The family upstairs

Minerva Cruz knows that it would be a challenge to find an apartment in Altamont large enough for a family with children. She lives at 109 Helderberg Ave. with her three children — one each in elementary, middle, and high school. Her youngest is currently a student in the second grade at Altamont Elementary, and her middle child graduated from Altamont as well.

Cruz told The Enterprise that she has tried looking for a comparable rental unit, so that her youngest child can stay in the local elementary school, but has not yet found “anything right for us.” They currently have four bedrooms, she said, and they would need at least three.

She understands from a business perspective Stewart’s desire to expand. She said that she also would understand if village residents support an expanded Stewart’s, even if that should mean that she has to move and have at least one of her children change schools.

Cruz, who works at Ellis Hospital, was drawn to the area almost five years ago by its quaint village atmosphere, she said. She has been in the house on Helderberg Avenue for one-and-a-half years.

Before that, she lived in an apartment on Maple Avenue in the village, but she and her family had to leave when the owner decided to sell the property. She told Baumann about this before renting the apartment, and he never mentioned anything about the idea of possibly selling to Stewart’s at some point.

“But that’s all right,” she added. Baumann has been a good landlord, she said; in the two cases when she needed something repaired, the work was done within a week-and-a-half or two weeks.

She has not attended any village board meetings, and may not attend any, because she doesn’t want to worry her children.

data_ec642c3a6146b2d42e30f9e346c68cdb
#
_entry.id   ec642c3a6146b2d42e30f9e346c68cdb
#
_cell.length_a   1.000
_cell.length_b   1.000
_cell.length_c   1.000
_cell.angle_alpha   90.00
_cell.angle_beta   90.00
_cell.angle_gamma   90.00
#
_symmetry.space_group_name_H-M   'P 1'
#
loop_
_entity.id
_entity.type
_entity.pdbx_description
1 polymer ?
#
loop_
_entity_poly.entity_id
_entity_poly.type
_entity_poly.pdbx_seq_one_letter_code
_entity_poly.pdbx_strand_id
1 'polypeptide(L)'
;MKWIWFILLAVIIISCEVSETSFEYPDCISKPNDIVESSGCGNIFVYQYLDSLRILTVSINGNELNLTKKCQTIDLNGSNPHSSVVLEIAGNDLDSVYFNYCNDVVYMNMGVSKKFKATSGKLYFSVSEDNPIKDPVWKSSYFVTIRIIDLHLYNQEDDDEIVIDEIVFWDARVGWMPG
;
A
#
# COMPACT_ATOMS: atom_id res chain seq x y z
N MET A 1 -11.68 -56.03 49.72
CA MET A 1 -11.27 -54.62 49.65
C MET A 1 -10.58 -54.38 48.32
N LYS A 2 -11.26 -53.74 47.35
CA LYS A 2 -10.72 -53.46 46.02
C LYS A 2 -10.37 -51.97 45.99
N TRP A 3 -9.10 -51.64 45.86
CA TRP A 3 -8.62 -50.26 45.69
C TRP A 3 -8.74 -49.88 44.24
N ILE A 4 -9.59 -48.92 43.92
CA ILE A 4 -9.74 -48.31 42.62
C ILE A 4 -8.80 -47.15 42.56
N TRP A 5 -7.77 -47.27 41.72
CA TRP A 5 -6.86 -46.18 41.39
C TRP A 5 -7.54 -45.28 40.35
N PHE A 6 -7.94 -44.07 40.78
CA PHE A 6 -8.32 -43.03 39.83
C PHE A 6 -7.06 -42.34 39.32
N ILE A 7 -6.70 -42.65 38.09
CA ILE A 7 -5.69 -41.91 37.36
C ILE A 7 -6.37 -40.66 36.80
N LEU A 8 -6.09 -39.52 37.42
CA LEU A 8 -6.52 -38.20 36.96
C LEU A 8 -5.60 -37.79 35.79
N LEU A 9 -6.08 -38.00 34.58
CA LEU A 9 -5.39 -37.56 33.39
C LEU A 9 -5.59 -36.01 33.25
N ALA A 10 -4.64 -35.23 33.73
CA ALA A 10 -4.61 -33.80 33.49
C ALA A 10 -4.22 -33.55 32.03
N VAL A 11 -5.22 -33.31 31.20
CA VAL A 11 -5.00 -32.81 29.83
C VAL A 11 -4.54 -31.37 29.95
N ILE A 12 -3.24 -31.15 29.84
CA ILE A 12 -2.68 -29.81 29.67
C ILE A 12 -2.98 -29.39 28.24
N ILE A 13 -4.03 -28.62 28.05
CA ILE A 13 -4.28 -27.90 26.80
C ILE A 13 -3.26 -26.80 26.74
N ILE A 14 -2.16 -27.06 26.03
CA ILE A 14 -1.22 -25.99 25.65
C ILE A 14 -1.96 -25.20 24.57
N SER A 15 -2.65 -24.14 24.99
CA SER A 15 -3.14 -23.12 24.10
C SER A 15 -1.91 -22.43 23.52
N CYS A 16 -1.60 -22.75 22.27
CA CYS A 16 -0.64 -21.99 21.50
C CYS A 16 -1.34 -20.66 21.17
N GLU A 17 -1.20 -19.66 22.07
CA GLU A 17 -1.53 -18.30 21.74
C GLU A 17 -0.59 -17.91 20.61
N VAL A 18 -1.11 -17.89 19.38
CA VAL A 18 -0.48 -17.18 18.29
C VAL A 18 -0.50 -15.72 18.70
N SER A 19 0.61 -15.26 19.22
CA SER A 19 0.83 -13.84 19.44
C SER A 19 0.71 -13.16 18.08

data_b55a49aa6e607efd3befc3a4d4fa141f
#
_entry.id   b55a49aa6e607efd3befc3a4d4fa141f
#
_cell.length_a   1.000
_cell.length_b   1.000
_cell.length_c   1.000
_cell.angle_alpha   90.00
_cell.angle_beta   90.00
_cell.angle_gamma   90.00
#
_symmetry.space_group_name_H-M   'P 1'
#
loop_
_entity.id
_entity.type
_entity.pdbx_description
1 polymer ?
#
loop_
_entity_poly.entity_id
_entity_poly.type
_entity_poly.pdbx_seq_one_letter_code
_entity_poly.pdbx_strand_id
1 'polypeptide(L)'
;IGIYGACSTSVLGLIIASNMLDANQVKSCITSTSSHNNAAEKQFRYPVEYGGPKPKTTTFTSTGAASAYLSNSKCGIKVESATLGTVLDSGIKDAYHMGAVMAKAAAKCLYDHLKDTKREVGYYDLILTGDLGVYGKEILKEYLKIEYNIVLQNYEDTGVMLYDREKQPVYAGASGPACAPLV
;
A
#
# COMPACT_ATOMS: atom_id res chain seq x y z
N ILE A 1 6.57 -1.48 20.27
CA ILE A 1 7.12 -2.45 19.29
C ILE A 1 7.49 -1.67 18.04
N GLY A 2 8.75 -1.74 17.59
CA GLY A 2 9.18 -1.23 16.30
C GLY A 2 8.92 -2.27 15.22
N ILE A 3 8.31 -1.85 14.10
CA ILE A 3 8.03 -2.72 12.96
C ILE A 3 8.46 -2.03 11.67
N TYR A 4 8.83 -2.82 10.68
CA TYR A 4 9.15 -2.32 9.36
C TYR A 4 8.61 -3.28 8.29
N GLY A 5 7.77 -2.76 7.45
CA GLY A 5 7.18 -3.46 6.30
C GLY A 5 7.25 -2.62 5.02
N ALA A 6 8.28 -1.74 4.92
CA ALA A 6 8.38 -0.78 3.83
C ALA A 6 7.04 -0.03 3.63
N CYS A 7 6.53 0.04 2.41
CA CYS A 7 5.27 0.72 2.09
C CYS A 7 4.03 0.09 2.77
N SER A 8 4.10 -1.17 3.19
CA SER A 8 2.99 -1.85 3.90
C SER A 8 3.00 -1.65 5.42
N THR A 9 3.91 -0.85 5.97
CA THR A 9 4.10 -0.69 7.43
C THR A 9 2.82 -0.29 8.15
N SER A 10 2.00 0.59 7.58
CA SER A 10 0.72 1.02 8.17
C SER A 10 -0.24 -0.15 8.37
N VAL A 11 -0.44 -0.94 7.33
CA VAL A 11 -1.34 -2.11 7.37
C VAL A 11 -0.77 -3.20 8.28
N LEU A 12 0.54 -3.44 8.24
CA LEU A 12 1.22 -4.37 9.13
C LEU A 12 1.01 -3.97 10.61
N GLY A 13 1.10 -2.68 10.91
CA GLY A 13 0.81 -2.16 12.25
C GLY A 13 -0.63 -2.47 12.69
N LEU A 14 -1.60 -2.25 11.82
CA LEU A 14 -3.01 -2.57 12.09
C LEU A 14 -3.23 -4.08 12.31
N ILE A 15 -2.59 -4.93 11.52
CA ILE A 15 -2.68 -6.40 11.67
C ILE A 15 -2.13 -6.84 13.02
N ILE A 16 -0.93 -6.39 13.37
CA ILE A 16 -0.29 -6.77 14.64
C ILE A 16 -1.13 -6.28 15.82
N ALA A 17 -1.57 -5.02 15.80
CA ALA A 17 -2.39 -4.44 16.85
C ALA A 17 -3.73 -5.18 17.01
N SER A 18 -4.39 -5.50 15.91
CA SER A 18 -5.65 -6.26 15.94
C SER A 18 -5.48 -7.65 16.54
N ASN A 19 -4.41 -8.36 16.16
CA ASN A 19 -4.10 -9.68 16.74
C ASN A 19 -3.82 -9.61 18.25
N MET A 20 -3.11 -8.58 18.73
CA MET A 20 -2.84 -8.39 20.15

The Enterprise asked Baumann about what Cruz said, and he replied that, when he rented the apartment to her, he had no intention of selling to Stewart’s.

The family downstairs

Spencer and Beth Tyson spoke at length with The Enterprise on their front porch, as their three younger children played in the background. Beth Tyson works at CVS as a lead tech and her husband is the homemaker.

The Tysons have four children. The oldest is Beth’s daughter, Justine Polonski, who is now studying journalism at the State University of New York College at Oswego. The three who are living at home are eighth-grader Nickolas, fourth-grader Abigayle, and second-grader Chloe.

Spencer Tyson said that they have been trying to “shield them from this a little bit, so they don’t worry too much about it.” But recently, one of their daughter’s friends said to her, “They’re tearing down your house.’” And their daughter’s first question to her parents was, “Do we have to move to a different school?”

Their school experience at Altamont has been so great, he said, that “that’s the first thing they think of.”

Their youngest, Chloe, is about to move next year into the intermediate student wing, which houses the school’s third- through fifth-graders. She has been looking forward to this milestone in her growth, her father said. Both Tysons said that the school’s teachers have been “wonderful,” and Beth Tyson noted that Chloe has followed in Abigayle’s footsteps, having all of the same teachers that her older sister did.

The Tysons have loved going on field trips to the Altamont firehouse and to Indian Ladder Farms with each of their children

The couple relishes being able to take part in the “walking school bus,” when the principal, teachers, parents, and children all meet once a week in good weather and walk together to school. “I don’t think any other school does that,” Spencer Tyson said. “I don’t think any other school can do that,” he continued, “because they’re either on Western Avenue or Route 146 or something, so it’s not possible.”